Erick R. dropped me an email about this one this morning. He’s got a post up over at Tuscon Bike Lawyer. Just makes you glad to be alive, don’t it?
A former Asheville firefighter will spend 120 days in jail for shooting at a bicyclist, narrowly missing his head with a bullet that pierced the man’s helmet.
Charles Alexander Diez, 42, pleaded guilty Thursday to assault with a deadly weapon with intent to kill, but testified during his sentencing hearing that he only fired a warning shot and didn’t intend to hurt Alan Ray Simons.
“I was the one who felt truly, truly threatened,” Diez told the court. “It was not my intention to shoot him.”
As if that wasn’t enough to get your blood boiling, there is more.
Simons described being confronted by the 17-year Fire Department veteran on the morning of July 26 as he was riding his bike along Tunnel Road with his 4-year-old son in a seat on the back and his wife on another bike.
He said Diez yelled at him from his car, claiming he was putting the boy’s life in danger by riding on the busy roadway.
“We were out for an enjoyable ride, minding our own business,” Simons said. “At any point, he could have left.
“When I got to his door, the gun was pointing at my chest. I turned to walk away, (and) the gun went off. He chose to pull the trigger.”
This is a story many a cyclist can relate to on a very personal level because many of us have been there before. I sounds so goddamn familiar. We’ve lived it for years. You, the cyclist, are out on a ride. A passing motorist takes it upon himself to yell out his car window that you are 1) dangerous, 2) shouldn’t be on a bike, and 3) clearly in the wrong. Cyclist yells back something equally worthless. Tit for tat. Just like we’ve all been through, countless times out on the nation’s roadways. Just like it always goes, right?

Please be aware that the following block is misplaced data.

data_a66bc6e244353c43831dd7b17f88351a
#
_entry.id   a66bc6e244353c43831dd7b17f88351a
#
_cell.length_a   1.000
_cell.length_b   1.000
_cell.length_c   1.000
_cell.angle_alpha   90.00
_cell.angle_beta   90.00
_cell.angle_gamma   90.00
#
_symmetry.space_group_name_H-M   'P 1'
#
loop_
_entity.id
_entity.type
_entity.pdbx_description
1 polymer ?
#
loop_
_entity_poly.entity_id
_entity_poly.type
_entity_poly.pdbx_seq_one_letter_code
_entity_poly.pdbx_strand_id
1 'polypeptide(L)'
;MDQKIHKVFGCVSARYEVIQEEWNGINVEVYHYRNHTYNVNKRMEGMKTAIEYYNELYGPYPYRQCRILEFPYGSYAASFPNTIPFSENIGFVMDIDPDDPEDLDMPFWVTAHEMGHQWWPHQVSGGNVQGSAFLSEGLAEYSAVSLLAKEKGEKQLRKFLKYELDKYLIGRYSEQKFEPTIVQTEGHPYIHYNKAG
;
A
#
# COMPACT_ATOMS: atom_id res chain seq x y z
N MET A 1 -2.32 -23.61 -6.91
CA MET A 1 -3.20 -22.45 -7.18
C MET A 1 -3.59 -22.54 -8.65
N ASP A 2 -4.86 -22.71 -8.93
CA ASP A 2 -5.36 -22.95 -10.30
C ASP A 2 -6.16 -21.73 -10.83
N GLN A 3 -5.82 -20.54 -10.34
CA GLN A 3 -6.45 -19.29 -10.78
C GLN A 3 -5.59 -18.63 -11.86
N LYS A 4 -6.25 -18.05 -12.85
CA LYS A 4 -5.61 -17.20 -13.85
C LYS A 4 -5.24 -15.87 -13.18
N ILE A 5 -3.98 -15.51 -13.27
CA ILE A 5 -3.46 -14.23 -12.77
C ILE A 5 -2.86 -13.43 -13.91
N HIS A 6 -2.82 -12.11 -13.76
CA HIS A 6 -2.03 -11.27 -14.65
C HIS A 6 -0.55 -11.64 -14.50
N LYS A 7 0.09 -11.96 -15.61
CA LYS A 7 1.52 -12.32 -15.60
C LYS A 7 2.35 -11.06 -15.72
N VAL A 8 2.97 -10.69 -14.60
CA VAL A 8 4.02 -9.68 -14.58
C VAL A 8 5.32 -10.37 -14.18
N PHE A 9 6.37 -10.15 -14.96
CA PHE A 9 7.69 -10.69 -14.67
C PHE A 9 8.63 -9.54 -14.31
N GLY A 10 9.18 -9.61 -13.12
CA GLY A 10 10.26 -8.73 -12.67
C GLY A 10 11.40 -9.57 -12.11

This story goes another step further, to a place only some of us have been before. You see, sometimes the motorist stops and wants to fight. I’ve not been in such a punch up myself. But, I have had a guy get out of his car and come at me, wanting to trade blows. More than once. If we haven’t been in a fist fight ourselves, I’m sure you’ve heard stories such as I have from numerous friends and cycling acquaintances about people who have. I could name three or four guys right now that have been in fights with motorists. It happens. A lot.
On this fateful day, Diez stopped his automobile to continue the altercation. It was the first of a series of conscious choice he made. Remember, the car was passing by when this exchange began. Diez most certainly could have just kept on driving. Diez said he “felt threatened.” Well, why then did you stop your car? That big scary cyclist could have been nothing more than a passing memory disappearing in your rearview mirror, save your choice to take it to the next level. Nine time out of ten, in like situations, the motorist just keeps on rolling. Not this time. This time, Diez chose to pull over, he chose to wrap his hand around the grip that firearm, he chose to point his gun at Simon, and he chose fire a round at Simon’s head.
Right in front of the man’s family.